View Full Version : A Great Gloat...

Doug Evans
06-06-2003, 9:20 AM
In an effort to restore faith with a customer, Tom Williams, I made a trip to London, Ontario last night to retrieve an old box of Addis chisels (had to make up a set of CAD plans). Left at 7:30 p.m. with Robert Shaw and returned home at 1:15 a.m. It was sooo worth it!!!

Bob had finished my new set of carvers (just about knocked me off my chair - the buffed maccssar ebony and holly backdrop of the box is stunning).

In the course of discussion, I picked up a Joseph Flint brass back saw (1856 - 1867, St. Catherines, Canada West, the pre-1867 name for Ontario). I have seen only one other of these with a replacement handle and a fairly late one at that. I offered $500 to get it and my buddy refused!

This saw though cost far less and as I was cleaning it between 1:15 and 2:30 a.m., the steel started coming out great (I can see the etching starting to come)... a minor chip on the lower horn... a straight blade. The reason: one of the heads on the smaller brass screws let go (I have replacements) and I dont think the saw was used after that.

The reason I would pay $500 for a brass back. I am putting together a collection of Canadian-made 19th century tools, just to allow us to realize that Canuck's although primarily "hewers of wood and drawers of water" had occasional moments of brilliance. I have a gorgeous hanging tool chest above my bench that was built as an apprentiseship project at the Bell Piano Factory in Guelph, Ontario. It has the step down bit blocks, three dovetailed drawers, and outer panels which are comprised of alternating diagonal strips of black walnut and 1/4 saw white oak. I will be fitting it out with 4, 6, and 8 National (I have found an 8) iron planes (you can see the shadows of where the tools were in the box). In addition, I have a very rare Dawson, Montreal rosewood unhandled screw-arm plough. So, as you can see, this saw was a phenomenal addition to the project.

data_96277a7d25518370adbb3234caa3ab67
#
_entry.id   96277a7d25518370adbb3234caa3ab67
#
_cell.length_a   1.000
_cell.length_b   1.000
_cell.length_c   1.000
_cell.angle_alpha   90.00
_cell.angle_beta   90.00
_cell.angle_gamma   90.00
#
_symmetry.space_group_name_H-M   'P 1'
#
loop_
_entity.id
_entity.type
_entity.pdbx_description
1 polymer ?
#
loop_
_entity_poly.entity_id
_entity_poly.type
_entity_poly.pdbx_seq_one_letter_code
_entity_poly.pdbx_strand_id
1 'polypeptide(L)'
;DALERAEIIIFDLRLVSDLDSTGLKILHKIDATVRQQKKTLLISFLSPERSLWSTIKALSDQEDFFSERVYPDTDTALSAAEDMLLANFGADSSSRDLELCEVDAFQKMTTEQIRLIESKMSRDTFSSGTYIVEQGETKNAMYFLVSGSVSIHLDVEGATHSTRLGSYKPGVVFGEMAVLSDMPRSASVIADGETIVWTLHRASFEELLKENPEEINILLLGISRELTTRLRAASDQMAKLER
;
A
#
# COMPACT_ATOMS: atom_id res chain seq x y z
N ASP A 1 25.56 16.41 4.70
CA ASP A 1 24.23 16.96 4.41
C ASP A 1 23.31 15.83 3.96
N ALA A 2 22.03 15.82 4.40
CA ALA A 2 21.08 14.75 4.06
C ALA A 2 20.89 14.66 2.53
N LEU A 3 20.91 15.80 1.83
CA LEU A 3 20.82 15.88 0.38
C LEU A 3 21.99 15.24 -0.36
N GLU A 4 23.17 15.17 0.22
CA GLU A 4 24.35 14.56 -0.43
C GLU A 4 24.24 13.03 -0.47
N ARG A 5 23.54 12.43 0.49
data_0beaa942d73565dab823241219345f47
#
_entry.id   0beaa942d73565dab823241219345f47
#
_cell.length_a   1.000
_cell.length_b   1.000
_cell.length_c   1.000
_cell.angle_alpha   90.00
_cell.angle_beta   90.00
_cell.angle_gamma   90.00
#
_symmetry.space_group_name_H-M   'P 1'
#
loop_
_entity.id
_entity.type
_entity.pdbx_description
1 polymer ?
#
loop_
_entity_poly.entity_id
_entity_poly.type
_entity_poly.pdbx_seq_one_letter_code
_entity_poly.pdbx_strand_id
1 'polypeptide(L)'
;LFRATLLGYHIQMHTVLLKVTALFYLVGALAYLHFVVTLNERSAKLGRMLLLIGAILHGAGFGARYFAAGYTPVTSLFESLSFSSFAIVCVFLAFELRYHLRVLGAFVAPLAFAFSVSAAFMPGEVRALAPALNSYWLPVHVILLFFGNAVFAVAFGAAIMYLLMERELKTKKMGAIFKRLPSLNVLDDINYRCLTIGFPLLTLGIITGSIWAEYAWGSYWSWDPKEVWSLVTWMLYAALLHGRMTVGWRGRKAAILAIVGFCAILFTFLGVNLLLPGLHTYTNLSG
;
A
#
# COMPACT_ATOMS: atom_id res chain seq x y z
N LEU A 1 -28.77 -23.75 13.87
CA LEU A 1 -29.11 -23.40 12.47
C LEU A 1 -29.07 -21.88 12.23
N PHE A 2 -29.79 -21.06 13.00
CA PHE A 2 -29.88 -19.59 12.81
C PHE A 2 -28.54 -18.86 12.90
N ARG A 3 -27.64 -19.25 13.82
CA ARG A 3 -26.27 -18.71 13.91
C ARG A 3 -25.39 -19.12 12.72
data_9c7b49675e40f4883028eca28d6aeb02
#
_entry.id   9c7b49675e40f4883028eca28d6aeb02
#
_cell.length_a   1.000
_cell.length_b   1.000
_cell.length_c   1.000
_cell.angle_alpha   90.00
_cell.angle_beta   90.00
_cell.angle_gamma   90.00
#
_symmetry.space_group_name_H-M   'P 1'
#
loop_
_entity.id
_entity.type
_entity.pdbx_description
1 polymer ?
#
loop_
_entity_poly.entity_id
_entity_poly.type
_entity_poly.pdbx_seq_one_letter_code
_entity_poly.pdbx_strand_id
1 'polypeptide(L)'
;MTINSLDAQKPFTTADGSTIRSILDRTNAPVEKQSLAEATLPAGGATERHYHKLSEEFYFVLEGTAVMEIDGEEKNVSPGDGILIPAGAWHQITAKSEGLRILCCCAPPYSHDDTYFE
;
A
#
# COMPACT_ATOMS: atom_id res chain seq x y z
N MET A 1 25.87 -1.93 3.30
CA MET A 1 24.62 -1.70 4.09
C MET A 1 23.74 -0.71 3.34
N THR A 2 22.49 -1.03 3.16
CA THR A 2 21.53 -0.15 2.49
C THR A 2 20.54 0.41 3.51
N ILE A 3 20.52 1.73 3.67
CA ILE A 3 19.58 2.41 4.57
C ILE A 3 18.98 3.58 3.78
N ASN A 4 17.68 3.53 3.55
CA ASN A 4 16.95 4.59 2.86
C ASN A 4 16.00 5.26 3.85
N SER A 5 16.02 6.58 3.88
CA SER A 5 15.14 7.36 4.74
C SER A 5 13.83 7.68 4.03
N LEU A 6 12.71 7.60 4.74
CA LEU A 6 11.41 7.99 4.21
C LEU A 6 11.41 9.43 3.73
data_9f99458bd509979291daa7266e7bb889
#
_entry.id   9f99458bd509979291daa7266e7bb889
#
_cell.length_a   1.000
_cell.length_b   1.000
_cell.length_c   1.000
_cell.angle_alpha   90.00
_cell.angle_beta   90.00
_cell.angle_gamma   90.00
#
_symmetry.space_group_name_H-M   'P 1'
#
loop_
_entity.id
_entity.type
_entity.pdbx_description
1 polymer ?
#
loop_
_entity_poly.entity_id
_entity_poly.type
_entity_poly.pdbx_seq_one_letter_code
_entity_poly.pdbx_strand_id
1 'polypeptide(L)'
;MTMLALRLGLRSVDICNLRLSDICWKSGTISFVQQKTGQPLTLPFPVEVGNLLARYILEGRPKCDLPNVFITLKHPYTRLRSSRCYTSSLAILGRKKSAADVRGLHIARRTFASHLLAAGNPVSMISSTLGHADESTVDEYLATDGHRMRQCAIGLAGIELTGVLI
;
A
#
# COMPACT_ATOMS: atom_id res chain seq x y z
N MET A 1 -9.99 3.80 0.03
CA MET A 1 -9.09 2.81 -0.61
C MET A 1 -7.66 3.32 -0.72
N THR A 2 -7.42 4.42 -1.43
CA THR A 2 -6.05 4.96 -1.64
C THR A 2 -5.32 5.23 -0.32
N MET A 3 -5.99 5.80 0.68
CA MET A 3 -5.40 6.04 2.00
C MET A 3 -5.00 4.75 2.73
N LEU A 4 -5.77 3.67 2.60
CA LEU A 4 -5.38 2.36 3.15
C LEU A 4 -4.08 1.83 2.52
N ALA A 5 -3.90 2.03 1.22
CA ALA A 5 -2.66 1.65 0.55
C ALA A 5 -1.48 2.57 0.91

You never know what will be around that next corner.

Oh yeah. Here's the saw...


Tom Scott
06-06-2003, 11:31 AM
Nice looking saw, Doug. The handle seems to be in great shape for one that old. Must admit, though, that I wasn't familiar with Joseph Flint.
So, does it get sharpened? Or does it just get to sit in it's place of honor?


Doug Evans
06-06-2003, 7:54 PM
I pondered this for quite awhile and have decided that it goes on a shelf. I have a number of brass backs (Spear & Jackson's, Tyzak's, etc.) that I could also use and ultimately could be replaced (unlike this saw). The saw is filed cross-cut now, and will need work. I think I will set it up sometime and give it a go and probably put it into the hands of someone who can really comment on its performance.

I think Flint was bought out by either Smith (St. Catherines) or Dietrich. I wouldnt say that this is the only one in existance however, I would guess it to be extremely rare. I will call a few resources to understand it better.

If anyone can illuminate on this, let me know.